Fox. Credit Natural England
Foxes (Vulpes vulpes) have made a success of living with people. This is not based upon their mythical cunning, but rather their ability to adapt to a range of changing conditions, Whether you live in Bristol, Birmingham or Birkenhead, you probably have at least one fox visiting your garden. We know more about urban foxes in Britain than we do about their rural counterparts and hope this page will answer your questions relating to foxes.
What do urban foxes eat?
They have very varied diet, Urban foxes also eat earthworms, insects, fruit and vegetables and a wide variety of both domestic wild birds and mammals. Insects include large numbers of beetles, cut worms (the larvae of noctuid moths, which they get off lawns on wet nights), and both larval and adult craneflies. Most of the birds they eat are feral pigeons and small garden birds, and the most frequently eaten mammals are generally field voles, abundant on allotments, railway lines and other grassy areas. So urban foxes really do have a good varied diet.
Should I feed my foxes?
If you want to, yes; lots of people feed foxes, either regularly or occasionally, and get a great deal of enjoyment from doing so, but please be aware they are wild animals - feed and watch them, but don't try and tame them. In particular, don't put out excessive amounts of food and clear away any uneaten food. This will help ensure you do attract unwanted visitors, such as rats or cause a nuisance to your neighbours.
What should I feed them?
Virtually anything. Being carnivores, they like cooked or raw meat and tinned pet food. Meat bones and chicken carcasses are fine, don’t worry about putting out cooked chicken bones – foxes love them and, contrary to popular belief, they pass through the foxes gut without any problem. Foxes also like other savoury items such as cheese, table scraps, bread soaked in fat, fruit and cooked vegetables.
Will the foxes become dependent on me?
They won't become dependent on you, but if foxes are fed heavily and regularly they can be come over-confident and less wary of people. This could encourage them approach strangers for food, a situation that should no be encouraged. It's best not to put out large amounts of food every night, If you don't feed them, there are plenty of other food sources around. It may be strange but urban foxes frequently eat peanuts, bird seed, and other food put out on bird tables.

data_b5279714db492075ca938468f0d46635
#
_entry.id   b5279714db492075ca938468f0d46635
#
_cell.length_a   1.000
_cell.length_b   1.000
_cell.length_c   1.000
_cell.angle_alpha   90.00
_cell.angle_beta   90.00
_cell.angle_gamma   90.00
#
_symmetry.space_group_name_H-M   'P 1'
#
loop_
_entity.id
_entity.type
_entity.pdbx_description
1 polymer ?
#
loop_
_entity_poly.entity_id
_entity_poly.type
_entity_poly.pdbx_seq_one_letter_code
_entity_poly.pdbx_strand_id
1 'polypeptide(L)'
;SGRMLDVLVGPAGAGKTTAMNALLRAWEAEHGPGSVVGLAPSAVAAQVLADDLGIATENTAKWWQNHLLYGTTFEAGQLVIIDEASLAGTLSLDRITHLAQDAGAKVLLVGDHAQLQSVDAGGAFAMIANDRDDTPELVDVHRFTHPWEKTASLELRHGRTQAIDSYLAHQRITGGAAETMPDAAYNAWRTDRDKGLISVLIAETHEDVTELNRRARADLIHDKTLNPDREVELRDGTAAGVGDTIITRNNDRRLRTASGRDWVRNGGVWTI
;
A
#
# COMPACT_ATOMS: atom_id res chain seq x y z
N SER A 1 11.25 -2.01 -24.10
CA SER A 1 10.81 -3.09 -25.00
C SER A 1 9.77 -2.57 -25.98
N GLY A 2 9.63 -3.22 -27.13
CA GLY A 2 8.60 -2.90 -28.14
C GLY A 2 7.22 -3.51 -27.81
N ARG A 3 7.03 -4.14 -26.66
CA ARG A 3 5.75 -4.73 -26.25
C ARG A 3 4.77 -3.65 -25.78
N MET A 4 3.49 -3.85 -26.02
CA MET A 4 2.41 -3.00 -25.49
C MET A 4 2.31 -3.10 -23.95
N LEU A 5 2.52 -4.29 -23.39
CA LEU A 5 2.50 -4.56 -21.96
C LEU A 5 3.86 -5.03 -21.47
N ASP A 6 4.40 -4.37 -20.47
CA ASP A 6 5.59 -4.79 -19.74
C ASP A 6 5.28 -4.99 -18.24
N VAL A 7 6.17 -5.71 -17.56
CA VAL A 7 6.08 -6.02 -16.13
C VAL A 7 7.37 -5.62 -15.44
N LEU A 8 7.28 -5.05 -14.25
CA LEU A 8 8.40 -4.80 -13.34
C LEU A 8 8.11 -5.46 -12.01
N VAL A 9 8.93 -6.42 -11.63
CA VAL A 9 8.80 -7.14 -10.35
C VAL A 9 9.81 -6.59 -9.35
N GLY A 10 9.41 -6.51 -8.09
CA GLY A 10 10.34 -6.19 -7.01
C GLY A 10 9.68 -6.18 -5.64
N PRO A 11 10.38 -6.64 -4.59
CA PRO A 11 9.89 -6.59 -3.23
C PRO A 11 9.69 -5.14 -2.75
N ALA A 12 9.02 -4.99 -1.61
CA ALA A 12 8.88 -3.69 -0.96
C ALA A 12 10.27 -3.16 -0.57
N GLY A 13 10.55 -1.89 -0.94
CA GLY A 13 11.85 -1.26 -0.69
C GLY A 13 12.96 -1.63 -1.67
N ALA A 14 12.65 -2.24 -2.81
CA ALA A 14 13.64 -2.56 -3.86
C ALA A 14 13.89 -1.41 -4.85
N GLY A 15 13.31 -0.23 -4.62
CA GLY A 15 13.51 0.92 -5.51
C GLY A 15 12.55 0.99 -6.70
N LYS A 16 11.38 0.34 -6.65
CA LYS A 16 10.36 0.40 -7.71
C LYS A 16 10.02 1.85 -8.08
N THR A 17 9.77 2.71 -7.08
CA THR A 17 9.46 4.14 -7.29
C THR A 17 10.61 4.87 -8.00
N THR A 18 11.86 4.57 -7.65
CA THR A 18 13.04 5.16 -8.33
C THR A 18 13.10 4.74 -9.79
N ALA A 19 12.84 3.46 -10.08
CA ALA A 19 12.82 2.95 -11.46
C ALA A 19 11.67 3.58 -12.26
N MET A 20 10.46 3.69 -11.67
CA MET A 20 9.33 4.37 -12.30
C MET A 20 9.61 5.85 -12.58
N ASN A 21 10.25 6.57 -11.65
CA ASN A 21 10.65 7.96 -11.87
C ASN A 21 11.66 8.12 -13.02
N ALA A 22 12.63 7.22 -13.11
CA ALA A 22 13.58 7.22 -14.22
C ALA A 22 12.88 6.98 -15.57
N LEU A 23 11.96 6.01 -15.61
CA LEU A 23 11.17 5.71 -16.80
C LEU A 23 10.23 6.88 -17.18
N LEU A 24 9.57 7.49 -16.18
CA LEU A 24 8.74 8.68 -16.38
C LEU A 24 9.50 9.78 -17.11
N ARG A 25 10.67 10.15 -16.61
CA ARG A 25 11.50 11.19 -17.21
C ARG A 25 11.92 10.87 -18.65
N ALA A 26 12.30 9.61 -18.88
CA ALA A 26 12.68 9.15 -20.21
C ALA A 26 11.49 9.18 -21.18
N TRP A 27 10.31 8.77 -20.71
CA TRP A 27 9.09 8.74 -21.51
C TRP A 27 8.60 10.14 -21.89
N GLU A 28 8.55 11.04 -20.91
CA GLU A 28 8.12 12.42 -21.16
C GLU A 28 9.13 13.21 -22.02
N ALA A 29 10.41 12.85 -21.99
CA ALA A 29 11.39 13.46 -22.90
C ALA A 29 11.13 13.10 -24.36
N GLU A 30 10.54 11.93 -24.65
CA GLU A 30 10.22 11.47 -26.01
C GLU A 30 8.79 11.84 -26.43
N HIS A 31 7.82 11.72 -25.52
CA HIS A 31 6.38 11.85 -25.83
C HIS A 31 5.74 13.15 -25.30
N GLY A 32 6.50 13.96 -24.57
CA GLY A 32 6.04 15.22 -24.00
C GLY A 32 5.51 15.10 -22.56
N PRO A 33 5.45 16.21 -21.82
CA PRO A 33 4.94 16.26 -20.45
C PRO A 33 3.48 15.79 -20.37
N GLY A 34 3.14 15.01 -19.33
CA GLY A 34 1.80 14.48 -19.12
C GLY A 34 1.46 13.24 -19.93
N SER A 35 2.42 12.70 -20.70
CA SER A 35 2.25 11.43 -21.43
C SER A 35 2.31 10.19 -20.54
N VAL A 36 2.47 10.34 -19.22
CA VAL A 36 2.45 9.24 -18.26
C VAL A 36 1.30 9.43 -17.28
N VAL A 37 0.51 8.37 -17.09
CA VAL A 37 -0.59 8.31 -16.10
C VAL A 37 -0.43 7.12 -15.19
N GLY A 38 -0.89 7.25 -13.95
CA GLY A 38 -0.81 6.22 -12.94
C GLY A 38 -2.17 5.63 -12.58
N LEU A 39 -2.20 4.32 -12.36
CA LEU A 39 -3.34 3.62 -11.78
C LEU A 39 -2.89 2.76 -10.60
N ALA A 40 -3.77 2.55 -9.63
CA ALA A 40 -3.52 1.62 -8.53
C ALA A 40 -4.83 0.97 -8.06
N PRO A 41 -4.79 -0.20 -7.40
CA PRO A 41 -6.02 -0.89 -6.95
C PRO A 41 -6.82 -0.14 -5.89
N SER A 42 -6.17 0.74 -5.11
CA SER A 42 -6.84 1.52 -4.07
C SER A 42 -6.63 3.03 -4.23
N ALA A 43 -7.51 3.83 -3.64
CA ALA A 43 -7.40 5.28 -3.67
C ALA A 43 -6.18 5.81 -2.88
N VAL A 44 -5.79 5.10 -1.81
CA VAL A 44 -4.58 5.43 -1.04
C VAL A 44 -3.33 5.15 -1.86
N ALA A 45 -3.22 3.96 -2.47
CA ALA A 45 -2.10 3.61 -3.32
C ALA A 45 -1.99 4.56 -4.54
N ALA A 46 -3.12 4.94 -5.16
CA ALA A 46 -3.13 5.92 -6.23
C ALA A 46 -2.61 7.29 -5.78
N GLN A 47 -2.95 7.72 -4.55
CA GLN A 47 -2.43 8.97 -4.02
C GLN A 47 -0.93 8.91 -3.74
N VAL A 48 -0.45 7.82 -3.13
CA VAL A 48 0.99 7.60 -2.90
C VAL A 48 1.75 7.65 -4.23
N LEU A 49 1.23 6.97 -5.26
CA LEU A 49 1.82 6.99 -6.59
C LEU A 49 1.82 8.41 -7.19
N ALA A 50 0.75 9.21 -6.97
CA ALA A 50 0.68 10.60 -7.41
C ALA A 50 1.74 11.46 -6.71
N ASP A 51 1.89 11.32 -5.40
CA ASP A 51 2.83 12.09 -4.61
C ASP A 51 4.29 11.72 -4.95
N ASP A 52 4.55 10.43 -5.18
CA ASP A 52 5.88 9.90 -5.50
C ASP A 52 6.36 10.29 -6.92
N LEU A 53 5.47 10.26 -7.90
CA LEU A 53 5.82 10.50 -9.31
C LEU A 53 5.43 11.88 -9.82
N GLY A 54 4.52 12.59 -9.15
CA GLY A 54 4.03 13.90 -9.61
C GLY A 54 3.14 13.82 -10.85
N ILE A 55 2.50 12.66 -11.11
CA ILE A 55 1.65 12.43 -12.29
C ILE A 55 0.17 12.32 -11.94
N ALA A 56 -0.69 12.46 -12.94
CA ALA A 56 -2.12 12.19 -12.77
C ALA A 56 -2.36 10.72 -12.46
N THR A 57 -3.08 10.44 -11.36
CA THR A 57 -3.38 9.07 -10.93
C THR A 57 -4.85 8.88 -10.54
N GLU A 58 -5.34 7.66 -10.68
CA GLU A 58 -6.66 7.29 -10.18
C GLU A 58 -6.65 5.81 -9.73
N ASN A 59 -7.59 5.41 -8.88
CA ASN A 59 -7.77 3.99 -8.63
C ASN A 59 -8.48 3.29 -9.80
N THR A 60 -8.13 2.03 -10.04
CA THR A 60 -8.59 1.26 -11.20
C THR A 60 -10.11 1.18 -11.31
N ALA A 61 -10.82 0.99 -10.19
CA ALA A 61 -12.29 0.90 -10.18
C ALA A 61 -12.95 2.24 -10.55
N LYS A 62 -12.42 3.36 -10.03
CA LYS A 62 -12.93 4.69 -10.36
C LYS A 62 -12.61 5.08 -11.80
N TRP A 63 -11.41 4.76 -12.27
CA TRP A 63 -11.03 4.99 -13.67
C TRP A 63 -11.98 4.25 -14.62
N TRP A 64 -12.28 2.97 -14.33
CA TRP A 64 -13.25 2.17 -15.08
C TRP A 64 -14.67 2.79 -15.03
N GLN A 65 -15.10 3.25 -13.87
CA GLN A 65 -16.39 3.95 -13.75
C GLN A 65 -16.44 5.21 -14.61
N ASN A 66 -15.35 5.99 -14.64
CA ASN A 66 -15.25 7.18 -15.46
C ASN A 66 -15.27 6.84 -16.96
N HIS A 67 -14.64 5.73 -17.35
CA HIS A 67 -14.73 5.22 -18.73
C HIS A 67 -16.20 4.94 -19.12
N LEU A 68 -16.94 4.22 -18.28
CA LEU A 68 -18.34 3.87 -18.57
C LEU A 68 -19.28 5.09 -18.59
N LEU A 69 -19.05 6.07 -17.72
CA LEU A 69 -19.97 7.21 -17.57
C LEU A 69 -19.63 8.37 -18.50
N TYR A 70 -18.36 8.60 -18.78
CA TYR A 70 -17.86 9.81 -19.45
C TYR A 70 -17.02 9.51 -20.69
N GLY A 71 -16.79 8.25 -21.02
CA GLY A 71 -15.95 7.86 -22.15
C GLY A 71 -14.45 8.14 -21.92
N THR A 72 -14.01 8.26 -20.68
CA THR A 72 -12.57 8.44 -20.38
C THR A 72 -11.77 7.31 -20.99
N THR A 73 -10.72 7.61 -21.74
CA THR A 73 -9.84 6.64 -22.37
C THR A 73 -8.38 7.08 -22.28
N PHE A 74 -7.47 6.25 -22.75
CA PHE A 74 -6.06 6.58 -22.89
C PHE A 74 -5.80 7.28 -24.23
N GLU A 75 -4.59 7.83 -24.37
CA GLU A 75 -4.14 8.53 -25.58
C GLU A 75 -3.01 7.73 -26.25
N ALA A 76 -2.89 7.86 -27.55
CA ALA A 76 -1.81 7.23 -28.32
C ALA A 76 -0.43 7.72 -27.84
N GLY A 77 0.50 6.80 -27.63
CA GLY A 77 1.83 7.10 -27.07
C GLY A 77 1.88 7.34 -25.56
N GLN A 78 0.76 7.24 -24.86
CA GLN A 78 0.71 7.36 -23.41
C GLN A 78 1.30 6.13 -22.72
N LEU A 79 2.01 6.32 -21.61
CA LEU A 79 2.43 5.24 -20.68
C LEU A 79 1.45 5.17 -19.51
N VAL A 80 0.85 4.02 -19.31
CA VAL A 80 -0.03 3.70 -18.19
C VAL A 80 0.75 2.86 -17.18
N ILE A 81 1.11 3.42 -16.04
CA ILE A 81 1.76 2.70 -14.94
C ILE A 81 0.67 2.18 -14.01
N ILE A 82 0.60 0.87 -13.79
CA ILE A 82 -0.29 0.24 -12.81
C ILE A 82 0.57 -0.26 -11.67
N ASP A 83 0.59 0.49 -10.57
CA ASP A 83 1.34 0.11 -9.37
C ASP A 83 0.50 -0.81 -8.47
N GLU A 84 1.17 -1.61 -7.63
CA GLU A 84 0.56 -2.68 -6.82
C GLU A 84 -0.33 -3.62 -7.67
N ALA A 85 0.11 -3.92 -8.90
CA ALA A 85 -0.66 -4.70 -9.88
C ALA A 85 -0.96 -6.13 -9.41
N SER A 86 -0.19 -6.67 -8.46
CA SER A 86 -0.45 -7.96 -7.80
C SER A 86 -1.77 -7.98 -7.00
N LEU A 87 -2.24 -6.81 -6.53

Do foxes have trouble finding food in bad weather?
No, there is still plenty for them to eat, but if you want to give the foxes some extra food, then do.
Why do the foxes run off with the food I give them?
Foxes cache their food (bury it to consume later), hiding it fast before some other animal takes it. A fox will go from house to house repeating the process, returning later to consume its bounty.
Why do I find dead animals buried in my flowerbeds?
The foxes have been caching surplus food, and are likely to be back within a few days to eat it. Foxes are not all fussy about sell-by dates, however, and some of the food they consume is more maggots than anything else, but is still eaten with relish.
Should I hand-feed the foxes?
No. Do not try to make foxes tame. While it is a great thrill to have wild foxes coming to take food from your hand, problems arise because many urban foxes are now so tame that they approach strangers in the expectation of being fed. Perhaps not surprisingly, a lot of people are scared by such behaviour because they do not know if the foxes are being aggressive or just inquisitive.